This application works in a Terminal Server system. The main purpose of it is to drive most of the kernel and session manager testing. The program would get installed in the iostress and ntstress mix and would simulate multiple clients exercising a Terminal Server.

How it works


“Terminal Server Client Simulation” application runs as a stand-alone command-line application. The simulation would create a connection with Terminal Server and issue appropriate commands to load/unload remote sessions, run iostress, ntstress or “SpyHydra” application to simulate keyboard/mouse events. (For more information about “SpyHydra” application, see the “SpyHydra” documentation.)


A scripting language controls the Simulated Client. For more information about scripting language see 2.2.


Installation


The Terminal Server Client Simulation facility relies on the version 5.0 Terminal Server Client applications.  To use smclient, you must first install the Terminal Server Client, then copy the smclient files to the same directory with the client.


2. Components


2.1. “Terminal Server Client Simulation”


The Client Simulation runs as a stand-alone application on a regular Win32 box. It creates several threads that run the jobs specified in the script file. This application can be used either in stress mix (ntstress, iostress) or in specific regression tests.


The outputs of the Client Simulation application are sent to the Terminal Server through a protocol specific DLL, ensuring thus an isolation between Client Simulation and protocol.


The following switches are valid for the Client Simulation application:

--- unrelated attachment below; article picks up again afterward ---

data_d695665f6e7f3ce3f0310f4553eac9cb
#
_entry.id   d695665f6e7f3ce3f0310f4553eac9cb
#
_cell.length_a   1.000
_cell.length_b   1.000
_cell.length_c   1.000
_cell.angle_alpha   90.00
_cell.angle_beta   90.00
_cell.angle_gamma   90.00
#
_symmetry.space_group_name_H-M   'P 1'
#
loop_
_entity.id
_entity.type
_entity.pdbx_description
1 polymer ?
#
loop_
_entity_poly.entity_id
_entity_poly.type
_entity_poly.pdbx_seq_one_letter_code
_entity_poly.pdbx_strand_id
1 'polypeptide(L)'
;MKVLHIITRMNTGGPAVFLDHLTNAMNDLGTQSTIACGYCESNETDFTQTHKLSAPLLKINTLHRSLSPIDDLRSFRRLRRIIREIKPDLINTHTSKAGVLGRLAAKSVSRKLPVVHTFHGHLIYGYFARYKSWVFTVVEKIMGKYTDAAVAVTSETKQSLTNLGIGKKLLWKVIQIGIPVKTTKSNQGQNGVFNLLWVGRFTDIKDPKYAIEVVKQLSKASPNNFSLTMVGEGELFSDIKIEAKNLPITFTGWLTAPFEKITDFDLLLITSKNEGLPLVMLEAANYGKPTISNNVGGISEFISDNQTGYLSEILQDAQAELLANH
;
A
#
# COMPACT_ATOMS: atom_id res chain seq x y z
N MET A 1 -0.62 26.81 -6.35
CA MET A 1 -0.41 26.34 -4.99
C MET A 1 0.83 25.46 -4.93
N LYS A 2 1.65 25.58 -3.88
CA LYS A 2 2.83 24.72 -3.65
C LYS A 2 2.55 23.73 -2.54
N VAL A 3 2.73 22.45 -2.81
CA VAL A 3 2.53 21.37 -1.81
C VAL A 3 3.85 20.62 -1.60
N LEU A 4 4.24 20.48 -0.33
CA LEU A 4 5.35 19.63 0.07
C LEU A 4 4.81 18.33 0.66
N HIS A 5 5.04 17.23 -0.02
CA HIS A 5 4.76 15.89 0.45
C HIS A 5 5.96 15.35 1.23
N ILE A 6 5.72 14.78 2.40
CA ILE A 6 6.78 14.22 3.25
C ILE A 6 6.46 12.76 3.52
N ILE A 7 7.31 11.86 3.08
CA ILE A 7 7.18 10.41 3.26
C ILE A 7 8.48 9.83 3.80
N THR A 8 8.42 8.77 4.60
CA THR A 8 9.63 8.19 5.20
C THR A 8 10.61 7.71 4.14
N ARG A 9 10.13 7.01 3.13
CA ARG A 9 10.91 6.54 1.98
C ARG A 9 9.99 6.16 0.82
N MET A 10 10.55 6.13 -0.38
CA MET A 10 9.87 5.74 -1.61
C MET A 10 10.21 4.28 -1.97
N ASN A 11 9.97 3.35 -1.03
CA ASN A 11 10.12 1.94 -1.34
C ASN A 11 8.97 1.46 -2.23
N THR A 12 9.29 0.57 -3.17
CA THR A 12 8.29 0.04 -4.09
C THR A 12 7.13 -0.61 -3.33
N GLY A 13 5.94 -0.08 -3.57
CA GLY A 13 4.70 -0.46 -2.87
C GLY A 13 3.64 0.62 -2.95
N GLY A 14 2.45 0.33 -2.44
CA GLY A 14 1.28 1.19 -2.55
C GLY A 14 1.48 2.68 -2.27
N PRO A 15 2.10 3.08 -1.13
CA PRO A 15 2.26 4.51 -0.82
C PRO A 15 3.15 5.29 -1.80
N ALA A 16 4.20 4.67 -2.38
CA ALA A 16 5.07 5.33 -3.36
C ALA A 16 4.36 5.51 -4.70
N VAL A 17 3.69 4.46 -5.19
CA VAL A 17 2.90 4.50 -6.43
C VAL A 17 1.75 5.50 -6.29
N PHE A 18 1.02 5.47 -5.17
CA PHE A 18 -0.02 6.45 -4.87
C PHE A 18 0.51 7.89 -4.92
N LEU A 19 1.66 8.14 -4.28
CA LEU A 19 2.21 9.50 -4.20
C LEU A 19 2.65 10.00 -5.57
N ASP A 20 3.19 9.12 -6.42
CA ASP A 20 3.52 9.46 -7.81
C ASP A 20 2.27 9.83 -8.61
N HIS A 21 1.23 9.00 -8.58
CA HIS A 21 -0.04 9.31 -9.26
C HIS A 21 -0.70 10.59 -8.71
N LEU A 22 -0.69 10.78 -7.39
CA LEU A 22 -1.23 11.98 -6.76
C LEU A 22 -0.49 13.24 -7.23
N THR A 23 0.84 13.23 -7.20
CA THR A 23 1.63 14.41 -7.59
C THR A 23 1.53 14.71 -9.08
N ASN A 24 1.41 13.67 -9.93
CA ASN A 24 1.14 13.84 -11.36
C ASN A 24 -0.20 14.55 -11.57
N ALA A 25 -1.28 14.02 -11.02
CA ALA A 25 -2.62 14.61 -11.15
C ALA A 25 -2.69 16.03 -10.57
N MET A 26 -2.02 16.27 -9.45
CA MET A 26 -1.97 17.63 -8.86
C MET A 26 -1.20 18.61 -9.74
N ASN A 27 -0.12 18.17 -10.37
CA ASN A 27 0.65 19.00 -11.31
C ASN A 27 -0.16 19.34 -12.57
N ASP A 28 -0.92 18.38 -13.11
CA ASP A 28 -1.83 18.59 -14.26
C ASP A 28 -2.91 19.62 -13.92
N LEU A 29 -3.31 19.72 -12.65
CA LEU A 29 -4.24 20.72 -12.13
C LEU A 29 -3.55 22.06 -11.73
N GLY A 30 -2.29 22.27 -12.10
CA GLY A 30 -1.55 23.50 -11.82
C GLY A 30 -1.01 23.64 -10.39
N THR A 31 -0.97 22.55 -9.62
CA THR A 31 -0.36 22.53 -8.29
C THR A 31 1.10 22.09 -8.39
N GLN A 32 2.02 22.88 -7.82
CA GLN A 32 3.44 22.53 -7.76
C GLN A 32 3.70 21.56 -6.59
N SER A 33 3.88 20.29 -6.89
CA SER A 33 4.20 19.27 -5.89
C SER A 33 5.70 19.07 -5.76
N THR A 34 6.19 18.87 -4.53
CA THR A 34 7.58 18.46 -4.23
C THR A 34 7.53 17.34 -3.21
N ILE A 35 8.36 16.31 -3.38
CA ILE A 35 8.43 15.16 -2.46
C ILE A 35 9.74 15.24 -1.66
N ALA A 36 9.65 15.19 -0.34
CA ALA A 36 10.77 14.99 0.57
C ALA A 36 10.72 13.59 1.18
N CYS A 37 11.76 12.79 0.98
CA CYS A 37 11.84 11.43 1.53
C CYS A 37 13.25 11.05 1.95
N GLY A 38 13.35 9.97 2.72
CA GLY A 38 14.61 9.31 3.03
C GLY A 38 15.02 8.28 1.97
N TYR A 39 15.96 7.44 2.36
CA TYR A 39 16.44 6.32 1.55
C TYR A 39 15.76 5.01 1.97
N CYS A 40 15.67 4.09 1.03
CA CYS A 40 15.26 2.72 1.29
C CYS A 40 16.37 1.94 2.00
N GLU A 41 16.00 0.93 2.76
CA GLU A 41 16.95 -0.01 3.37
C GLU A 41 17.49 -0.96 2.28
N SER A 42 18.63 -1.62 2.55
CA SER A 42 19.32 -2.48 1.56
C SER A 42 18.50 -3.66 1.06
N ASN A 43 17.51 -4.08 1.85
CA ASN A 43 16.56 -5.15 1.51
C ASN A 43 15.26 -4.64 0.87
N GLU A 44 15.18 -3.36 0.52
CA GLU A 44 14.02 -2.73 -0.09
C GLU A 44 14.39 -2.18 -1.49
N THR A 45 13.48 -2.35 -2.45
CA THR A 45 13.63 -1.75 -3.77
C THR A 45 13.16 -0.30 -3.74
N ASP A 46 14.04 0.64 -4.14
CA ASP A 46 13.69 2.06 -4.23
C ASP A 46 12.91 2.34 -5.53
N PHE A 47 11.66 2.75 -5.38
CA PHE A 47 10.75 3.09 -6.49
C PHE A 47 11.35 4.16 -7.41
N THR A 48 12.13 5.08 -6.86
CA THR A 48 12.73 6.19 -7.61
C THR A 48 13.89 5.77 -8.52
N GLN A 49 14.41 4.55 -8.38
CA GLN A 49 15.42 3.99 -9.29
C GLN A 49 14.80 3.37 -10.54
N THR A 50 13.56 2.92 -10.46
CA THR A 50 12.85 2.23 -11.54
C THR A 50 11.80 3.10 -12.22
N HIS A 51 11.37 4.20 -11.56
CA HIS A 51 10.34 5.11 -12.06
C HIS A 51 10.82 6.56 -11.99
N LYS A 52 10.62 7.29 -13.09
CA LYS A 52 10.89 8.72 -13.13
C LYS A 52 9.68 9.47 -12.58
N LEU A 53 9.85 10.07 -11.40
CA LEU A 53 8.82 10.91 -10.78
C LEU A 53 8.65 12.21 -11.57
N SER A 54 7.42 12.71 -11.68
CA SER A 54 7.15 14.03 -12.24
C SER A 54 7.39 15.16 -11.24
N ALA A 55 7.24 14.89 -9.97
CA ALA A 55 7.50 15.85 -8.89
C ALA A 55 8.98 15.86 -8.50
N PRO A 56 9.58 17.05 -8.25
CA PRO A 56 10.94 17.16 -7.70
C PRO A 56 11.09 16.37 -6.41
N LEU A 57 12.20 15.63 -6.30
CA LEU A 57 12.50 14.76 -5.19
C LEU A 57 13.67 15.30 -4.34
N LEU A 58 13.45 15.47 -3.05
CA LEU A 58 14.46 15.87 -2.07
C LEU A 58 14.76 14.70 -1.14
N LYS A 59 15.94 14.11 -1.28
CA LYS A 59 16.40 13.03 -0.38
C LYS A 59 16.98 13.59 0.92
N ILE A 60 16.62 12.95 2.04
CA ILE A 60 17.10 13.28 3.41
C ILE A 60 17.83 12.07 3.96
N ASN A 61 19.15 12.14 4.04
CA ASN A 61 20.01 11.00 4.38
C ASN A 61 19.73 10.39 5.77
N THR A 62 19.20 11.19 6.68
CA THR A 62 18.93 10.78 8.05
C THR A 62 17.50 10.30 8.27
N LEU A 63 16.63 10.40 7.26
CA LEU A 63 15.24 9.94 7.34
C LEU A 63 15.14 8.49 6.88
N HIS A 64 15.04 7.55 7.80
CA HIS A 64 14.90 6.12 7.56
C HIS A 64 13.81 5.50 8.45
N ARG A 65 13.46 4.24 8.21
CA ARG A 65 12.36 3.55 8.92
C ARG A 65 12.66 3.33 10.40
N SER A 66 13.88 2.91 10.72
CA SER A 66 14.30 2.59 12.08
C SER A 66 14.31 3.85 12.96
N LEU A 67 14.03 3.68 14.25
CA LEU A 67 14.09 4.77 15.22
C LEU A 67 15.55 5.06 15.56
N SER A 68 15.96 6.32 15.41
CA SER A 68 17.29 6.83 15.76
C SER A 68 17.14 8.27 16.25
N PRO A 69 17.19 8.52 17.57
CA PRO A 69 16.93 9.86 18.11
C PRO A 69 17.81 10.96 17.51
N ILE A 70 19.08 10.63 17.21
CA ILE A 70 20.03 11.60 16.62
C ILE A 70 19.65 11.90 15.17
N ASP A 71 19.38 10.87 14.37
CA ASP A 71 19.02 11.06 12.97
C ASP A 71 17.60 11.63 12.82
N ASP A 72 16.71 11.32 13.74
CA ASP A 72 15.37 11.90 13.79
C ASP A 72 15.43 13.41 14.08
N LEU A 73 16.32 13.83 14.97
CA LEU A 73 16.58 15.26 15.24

-f:FileName – specifies the name of the script file that contains the jobs description

-s:ServerName – specifies the exercised server name. If this switch is present then all connections are made with this server. If you omit this switch the application will use servers listed in server.ini file. The server name can be a UNICODE string (see UNICODE strings).

-t:nn – specifies the number of threads created by the application (default value is 1)

-l:nn – specifies the number of loops the script is executed; if “nn” is 0 then jobs are run forever

-p:ProtocolName – specifies the protocol used by this client to connect with Terminal Server (TSHARE or RS232)

-c – the application is used only for verifying the script file

-v – specifies the verbose mode; in this mode the Client Simulation will display lots of information about the current status of the application

-d – specifies that the application has to be run in debug mode, dumping extra information to debugger


Here is a short example of the smclient.ini file:


[servers]